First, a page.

Ramayana and Mahabharata are the two great epics of India. These two epics have shaped the thoughts and characters of the people of India for centuries. They represent the culture and heritage of India. These two epics have also been subjected to changes over the centuries - in the original as well as in regional retelling. The Book of Ram, written by Devdutt Pattanaik, assimilates all the various versions of Ramayana, not just in Indian languages, but also those told in other countries like Thailand, the Balinese version, etc. So, what emerges is an interesting kaleidoscope of views on the epic. But, the main thread of the story remains the same, which makes it still easy to follow.
Devdutt tells the story of Ram as seen through various versions. So, many readers will find interesting new variations in the story, which they have probably never heard before. For instance, in one version, Sita is represented as Ravana's long lost daughter. The story of Sabari's meeting with Ram has also undergone many changes through the various interpretations. In the original, she is presented as a true ascetic, as Rama enquires whether her penance and yogic practice was proceeding smoothly without interruption. Like this, the many different interpretations of the epic representing the thoughts and ideologies of the different places and different times of these versions add new facets to the story.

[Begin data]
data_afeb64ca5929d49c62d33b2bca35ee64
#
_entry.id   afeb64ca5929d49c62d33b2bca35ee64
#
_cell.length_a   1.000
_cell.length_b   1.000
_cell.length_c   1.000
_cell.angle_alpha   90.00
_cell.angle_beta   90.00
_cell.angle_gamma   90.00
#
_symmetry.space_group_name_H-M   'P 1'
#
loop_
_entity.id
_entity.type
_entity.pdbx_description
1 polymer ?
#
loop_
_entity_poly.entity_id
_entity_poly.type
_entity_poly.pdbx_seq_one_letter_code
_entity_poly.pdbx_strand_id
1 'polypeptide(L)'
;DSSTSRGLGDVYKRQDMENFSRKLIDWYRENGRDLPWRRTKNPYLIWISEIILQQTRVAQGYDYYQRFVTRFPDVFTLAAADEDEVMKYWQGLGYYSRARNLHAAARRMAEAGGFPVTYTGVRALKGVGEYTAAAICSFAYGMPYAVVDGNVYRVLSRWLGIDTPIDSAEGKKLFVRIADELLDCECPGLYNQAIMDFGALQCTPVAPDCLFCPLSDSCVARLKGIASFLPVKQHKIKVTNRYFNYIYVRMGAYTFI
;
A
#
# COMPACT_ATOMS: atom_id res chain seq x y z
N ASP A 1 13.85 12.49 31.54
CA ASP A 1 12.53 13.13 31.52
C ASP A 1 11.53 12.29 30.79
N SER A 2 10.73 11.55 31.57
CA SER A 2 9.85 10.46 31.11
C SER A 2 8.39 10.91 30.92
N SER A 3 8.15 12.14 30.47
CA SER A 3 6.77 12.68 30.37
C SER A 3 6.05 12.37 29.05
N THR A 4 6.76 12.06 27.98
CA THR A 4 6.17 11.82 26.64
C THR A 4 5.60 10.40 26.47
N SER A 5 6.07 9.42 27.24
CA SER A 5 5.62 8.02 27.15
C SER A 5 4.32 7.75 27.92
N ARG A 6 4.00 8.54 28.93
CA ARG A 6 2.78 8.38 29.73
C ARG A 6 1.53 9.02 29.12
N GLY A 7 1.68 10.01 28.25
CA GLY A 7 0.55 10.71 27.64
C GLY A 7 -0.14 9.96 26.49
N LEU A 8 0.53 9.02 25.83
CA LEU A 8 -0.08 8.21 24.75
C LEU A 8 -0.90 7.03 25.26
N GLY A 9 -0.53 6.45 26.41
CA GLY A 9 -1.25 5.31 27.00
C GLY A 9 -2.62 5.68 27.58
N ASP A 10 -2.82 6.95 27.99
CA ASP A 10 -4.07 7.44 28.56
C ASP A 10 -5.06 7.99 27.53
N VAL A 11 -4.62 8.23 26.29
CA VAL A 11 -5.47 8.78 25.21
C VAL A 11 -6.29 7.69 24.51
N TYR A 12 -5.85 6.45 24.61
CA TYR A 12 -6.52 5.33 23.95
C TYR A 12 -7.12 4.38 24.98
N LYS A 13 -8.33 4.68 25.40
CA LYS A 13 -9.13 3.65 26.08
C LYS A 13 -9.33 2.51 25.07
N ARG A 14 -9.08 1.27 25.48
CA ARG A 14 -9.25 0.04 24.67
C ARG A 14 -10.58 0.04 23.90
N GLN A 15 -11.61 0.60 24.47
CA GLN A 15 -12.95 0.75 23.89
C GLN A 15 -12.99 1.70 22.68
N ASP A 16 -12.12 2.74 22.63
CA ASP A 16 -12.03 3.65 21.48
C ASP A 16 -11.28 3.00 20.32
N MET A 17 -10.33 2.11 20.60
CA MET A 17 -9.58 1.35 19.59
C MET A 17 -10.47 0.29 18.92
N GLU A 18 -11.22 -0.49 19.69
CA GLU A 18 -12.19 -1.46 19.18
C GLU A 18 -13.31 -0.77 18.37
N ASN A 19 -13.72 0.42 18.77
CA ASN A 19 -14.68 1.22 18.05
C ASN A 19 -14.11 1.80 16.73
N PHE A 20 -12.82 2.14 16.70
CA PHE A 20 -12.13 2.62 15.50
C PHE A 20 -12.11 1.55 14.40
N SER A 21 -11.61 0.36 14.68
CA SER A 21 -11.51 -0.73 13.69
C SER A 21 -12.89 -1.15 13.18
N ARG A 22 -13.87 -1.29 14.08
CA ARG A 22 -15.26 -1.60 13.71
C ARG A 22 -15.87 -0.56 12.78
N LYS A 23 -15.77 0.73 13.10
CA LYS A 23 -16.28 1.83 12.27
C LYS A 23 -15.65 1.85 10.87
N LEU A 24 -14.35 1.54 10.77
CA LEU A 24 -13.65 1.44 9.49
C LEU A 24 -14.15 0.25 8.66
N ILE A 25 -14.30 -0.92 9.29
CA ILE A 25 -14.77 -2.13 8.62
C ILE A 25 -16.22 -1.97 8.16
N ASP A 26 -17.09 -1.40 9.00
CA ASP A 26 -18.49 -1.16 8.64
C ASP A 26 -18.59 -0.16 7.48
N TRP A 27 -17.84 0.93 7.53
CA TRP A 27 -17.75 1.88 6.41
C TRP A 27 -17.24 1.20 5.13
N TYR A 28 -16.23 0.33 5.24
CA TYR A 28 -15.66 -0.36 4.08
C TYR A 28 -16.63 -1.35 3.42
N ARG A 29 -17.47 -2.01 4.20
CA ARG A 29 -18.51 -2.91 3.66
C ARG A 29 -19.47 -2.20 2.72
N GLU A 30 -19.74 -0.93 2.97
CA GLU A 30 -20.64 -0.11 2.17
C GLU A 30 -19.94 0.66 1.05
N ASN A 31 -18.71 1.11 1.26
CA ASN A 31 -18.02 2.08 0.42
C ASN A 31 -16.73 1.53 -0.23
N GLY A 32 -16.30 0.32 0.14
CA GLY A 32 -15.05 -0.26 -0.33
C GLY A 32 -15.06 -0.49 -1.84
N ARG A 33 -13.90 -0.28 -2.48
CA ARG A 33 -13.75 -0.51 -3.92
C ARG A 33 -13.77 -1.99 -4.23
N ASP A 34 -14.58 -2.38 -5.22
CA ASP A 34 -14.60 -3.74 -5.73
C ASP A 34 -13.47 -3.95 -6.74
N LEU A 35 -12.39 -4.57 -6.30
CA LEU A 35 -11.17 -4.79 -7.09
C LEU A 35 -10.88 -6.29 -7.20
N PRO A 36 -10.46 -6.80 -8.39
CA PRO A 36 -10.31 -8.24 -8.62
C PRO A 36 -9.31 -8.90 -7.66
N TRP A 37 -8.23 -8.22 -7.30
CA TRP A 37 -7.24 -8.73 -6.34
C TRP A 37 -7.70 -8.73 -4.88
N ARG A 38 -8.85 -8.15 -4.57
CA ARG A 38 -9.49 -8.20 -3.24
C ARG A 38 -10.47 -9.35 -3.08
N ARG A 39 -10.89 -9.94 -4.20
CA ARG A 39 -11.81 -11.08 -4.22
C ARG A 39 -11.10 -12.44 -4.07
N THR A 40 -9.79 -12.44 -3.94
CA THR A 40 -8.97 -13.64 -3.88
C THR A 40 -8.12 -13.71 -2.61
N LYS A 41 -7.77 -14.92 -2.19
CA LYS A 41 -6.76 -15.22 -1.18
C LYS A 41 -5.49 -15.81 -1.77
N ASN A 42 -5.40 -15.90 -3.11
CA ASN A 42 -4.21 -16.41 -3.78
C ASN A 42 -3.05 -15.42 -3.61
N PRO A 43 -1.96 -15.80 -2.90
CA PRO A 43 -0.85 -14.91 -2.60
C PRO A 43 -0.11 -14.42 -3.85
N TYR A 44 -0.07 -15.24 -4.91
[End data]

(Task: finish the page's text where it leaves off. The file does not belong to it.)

The Book of Ram also presents the reader with a deeper insight into the other characters surrounding Rama. They see Vashista and his teaching elaborated in the chapter on Rama and Vashista, and the story of Vishwamitra in the chapter that talks about him and Rama. Likewise, other characters like Lakshmana and Dasaratha are also introduced to the reader. The Book of Ram thus presents the whole story of Rama, the people who shaped him, and the circumstances that made him. The Book of Ram brings out the different hues of Ramayana, the story as retold through the ages in different parts.